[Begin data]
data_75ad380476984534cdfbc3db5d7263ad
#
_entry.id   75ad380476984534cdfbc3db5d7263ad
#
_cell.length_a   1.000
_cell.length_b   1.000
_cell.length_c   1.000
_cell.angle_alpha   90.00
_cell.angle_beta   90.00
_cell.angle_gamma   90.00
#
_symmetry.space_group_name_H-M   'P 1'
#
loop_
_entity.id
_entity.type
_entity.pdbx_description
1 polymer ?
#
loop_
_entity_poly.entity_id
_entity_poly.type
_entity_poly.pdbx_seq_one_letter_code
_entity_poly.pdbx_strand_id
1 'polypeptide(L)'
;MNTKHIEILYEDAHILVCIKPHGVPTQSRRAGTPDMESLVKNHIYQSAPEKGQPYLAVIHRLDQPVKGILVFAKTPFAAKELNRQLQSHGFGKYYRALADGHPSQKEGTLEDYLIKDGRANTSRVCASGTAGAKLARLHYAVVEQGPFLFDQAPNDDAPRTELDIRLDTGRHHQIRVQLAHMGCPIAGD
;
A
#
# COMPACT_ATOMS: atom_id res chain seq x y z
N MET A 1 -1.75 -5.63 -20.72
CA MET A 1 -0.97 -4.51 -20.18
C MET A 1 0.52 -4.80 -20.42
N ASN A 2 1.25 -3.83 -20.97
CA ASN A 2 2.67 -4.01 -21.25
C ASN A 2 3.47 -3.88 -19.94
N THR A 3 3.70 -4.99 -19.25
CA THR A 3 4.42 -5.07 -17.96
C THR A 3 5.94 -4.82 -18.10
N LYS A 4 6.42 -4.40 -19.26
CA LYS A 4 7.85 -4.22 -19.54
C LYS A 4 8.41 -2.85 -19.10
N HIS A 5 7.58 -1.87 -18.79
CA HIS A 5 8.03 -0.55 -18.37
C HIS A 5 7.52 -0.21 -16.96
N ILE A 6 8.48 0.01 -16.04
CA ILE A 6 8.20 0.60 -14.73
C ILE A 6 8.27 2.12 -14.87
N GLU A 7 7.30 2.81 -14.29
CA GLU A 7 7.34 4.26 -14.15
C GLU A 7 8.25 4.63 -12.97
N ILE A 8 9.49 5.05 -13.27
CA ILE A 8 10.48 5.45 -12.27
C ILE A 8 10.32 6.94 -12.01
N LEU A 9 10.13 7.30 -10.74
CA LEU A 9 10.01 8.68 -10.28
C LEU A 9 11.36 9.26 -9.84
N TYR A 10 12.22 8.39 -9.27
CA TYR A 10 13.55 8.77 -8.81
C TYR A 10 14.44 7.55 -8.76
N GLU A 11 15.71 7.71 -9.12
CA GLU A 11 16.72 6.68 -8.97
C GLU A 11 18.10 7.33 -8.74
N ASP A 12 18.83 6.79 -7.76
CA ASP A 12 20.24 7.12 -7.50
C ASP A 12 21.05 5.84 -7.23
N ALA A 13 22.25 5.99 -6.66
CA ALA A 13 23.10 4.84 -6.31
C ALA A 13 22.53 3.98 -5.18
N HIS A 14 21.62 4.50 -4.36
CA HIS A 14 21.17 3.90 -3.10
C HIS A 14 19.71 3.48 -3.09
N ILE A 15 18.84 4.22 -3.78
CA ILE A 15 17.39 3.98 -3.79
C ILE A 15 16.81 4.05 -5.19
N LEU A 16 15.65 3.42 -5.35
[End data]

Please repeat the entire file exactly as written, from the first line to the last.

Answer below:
data_75ad380476984534cdfbc3db5d7263ad
#
_entry.id   75ad380476984534cdfbc3db5d7263ad
#
_cell.length_a   1.000
_cell.length_b   1.000
_cell.length_c   1.000
_cell.angle_alpha   90.00
_cell.angle_beta   90.00
_cell.angle_gamma   90.00
#
_symmetry.space_group_name_H-M   'P 1'
#
loop_
_entity.id
_entity.type
_entity.pdbx_description
1 polymer ?
#
loop_
_entity_poly.entity_id
_entity_poly.type
_entity_poly.pdbx_seq_one_letter_code
_entity_poly.pdbx_strand_id
1 'polypeptide(L)'
;MNTKHIEILYEDAHILVCIKPHGVPTQSRRAGTPDMESLVKNHIYQSAPEKGQPYLAVIHRLDQPVKGILVFAKTPFAAKELNRQLQSHGFGKYYRALADGHPSQKEGTLEDYLIKDGRANTSRVCASGTAGAKLARLHYAVVEQGPFLFDQAPNDDAPRTELDIRLDTGRHHQIRVQLAHMGCPIAGD
;
A
#
# COMPACT_ATOMS: atom_id res chain seq x y z
N MET A 1 -1.75 -5.63 -20.72
CA MET A 1 -0.97 -4.51 -20.18
C MET A 1 0.52 -4.80 -20.42
N ASN A 2 1.25 -3.83 -20.97
CA ASN A 2 2.67 -4.01 -21.25
C ASN A 2 3.47 -3.88 -19.94
N THR A 3 3.70 -4.99 -19.25
CA THR A 3 4.42 -5.07 -17.96
C THR A 3 5.94 -4.82 -18.10
N LYS A 4 6.42 -4.40 -19.26
CA LYS A 4 7.85 -4.22 -19.54
C LYS A 4 8.41 -2.85 -19.10
N HIS A 5 7.58 -1.87 -18.79
CA HIS A 5 8.03 -0.55 -18.37
C HIS A 5 7.52 -0.21 -16.96
N ILE A 6 8.48 0.01 -16.04
CA ILE A 6 8.20 0.60 -14.73
C ILE A 6 8.27 2.12 -14.87
N GLU A 7 7.30 2.81 -14.29
CA GLU A 7 7.34 4.26 -14.15
C GLU A 7 8.25 4.63 -12.97
N ILE A 8 9.49 5.05 -13.27
CA ILE A 8 10.48 5.45 -12.27
C ILE A 8 10.32 6.94 -12.01
N LEU A 9 10.13 7.30 -10.74
CA LEU A 9 10.01 8.68 -10.28
C LEU A 9 11.36 9.26 -9.84
N TYR A 10 12.22 8.39 -9.27
CA TYR A 10 13.55 8.77 -8.81
C TYR A 10 14.44 7.55 -8.76
N GLU A 11 15.71 7.71 -9.12
CA GLU A 11 16.72 6.68 -8.97
C GLU A 11 18.10 7.33 -8.74
N ASP A 12 18.83 6.79 -7.76
CA ASP A 12 20.24 7.12 -7.50
C ASP A 12 21.05 5.84 -7.23
N ALA A 13 22.25 5.99 -6.66
CA ALA A 13 23.10 4.84 -6.31
C ALA A 13 22.53 3.98 -5.18
N HIS A 14 21.62 4.50 -4.36
CA HIS A 14 21.17 3.90 -3.10
C HIS A 14 19.71 3.48 -3.09
N ILE A 15 18.84 4.22 -3.78
CA ILE A 15 17.39 3.98 -3.79
C ILE A 15 16.81 4.05 -5.19
N LEU A 16 15.65 3.42 -5.35